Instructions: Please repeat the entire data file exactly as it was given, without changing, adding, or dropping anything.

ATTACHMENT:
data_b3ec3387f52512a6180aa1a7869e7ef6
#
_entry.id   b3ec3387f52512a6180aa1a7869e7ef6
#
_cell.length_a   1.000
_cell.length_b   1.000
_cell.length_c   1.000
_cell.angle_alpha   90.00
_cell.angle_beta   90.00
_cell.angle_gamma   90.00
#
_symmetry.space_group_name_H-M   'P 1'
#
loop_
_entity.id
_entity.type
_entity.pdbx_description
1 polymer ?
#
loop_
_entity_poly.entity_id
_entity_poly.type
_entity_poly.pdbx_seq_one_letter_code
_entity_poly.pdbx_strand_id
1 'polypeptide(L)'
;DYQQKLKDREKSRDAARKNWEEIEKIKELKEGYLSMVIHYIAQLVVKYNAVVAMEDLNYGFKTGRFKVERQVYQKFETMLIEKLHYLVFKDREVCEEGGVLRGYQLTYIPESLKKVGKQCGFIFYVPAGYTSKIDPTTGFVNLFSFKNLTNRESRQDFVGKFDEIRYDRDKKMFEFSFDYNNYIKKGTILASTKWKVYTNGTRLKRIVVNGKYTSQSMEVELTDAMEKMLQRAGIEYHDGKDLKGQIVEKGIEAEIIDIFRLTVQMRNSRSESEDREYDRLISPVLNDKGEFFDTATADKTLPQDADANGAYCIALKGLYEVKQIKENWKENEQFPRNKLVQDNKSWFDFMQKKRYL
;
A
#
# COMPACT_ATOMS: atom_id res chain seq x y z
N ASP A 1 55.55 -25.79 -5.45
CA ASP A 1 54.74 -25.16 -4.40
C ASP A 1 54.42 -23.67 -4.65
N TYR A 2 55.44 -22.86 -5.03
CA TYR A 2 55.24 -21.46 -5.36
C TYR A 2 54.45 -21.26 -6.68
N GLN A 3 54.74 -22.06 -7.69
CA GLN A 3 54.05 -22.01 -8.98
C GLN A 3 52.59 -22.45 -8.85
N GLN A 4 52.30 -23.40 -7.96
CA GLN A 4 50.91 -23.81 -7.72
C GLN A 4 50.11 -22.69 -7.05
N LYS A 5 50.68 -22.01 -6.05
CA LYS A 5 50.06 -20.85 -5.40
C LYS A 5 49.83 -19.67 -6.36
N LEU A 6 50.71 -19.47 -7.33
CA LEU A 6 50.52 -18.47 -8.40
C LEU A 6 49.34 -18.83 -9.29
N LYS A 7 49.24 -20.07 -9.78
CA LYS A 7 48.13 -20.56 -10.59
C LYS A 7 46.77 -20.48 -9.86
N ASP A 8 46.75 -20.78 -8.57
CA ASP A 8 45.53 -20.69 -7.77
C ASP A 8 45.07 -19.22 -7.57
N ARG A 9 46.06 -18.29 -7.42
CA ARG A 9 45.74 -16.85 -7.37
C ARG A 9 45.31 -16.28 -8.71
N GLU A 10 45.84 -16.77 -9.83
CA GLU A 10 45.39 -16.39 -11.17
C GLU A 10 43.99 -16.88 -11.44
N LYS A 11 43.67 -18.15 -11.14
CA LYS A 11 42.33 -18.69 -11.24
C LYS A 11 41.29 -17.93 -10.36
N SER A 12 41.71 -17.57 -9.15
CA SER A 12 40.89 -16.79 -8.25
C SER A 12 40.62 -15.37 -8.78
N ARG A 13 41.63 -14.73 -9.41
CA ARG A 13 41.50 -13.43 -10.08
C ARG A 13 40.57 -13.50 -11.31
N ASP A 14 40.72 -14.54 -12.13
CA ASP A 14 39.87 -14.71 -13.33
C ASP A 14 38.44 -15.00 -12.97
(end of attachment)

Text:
data_b3ec3387f52512a6180aa1a7869e7ef6
#
_entry.id   b3ec3387f52512a6180aa1a7869e7ef6
#
_cell.length_a   1.000
_cell.length_b   1.000
_cell.length_c   1.000
_cell.angle_alpha   90.00
_cell.angle_beta   90.00
_cell.angle_gamma   90.00
#
_symmetry.space_group_name_H-M   'P 1'
#
loop_
_entity.id
_entity.type
_entity.pdbx_description
1 polymer ?
#
loop_
_entity_poly.entity_id
_entity_poly.type
_entity_poly.pdbx_seq_one_letter_code
_entity_poly.pdbx_strand_id
1 'polypeptide(L)'
;DYQQKLKDREKSRDAARKNWEEIEKIKELKEGYLSMVIHYIAQLVVKYNAVVAMEDLNYGFKTGRFKVERQVYQKFETMLIEKLHYLVFKDREVCEEGGVLRGYQLTYIPESLKKVGKQCGFIFYVPAGYTSKIDPTTGFVNLFSFKNLTNRESRQDFVGKFDEIRYDRDKKMFEFSFDYNNYIKKGTILASTKWKVYTNGTRLKRIVVNGKYTSQSMEVELTDAMEKMLQRAGIEYHDGKDLKGQIVEKGIEAEIIDIFRLTVQMRNSRSESEDREYDRLISPVLNDKGEFFDTATADKTLPQDADANGAYCIALKGLYEVKQIKENWKENEQFPRNKLVQDNKSWFDFMQKKRYL
;
A
#
# COMPACT_ATOMS: atom_id res chain seq x y z
N ASP A 1 55.55 -25.79 -5.45
CA ASP A 1 54.74 -25.16 -4.40
C ASP A 1 54.42 -23.67 -4.65
N TYR A 2 55.44 -22.86 -5.03
CA TYR A 2 55.24 -21.46 -5.36
C TYR A 2 54.45 -21.26 -6.68
N GLN A 3 54.74 -22.06 -7.69
CA GLN A 3 54.05 -22.01 -8.98
C GLN A 3 52.59 -22.45 -8.85
N GLN A 4 52.30 -23.40 -7.96
CA GLN A 4 50.91 -23.81 -7.72
C GLN A 4 50.11 -22.69 -7.05
N LYS A 5 50.68 -22.01 -6.05
CA LYS A 5 50.06 -20.85 -5.40
C LYS A 5 49.83 -19.67 -6.36
N LEU A 6 50.71 -19.47 -7.33
CA LEU A 6 50.52 -18.47 -8.40
C LEU A 6 49.34 -18.83 -9.29
N LYS A 7 49.24 -20.07 -9.78
CA LYS A 7 48.13 -20.56 -10.59
C LYS A 7 46.77 -20.48 -9.86
N ASP A 8 46.75 -20.78 -8.57
CA ASP A 8 45.53 -20.69 -7.77
C ASP A 8 45.07 -19.22 -7.57
N ARG A 9 46.06 -18.29 -7.42
CA ARG A 9 45.74 -16.85 -7.37
C ARG A 9 45.31 -16.28 -8.71
N GLU A 10 45.84 -16.77 -9.83
CA GLU A 10 45.39 -16.39 -11.17
C GLU A 10 43.99 -16.88 -11.44
N LYS A 11 43.67 -18.15 -11.14
CA LYS A 11 42.33 -18.69 -11.24
C LYS A 11 41.29 -17.93 -10.36
N SER A 12 41.71 -17.57 -9.15
CA SER A 12 40.89 -16.79 -8.25
C SER A 12 40.62 -15.37 -8.78
N ARG A 13 41.63 -14.73 -9.41
CA ARG A 13 41.50 -13.43 -10.08
C ARG A 13 40.57 -13.50 -11.31
N ASP A 14 40.72 -14.54 -12.13
CA ASP A 14 39.87 -14.71 -13.33
C ASP A 14 38.44 -15.00 -12.97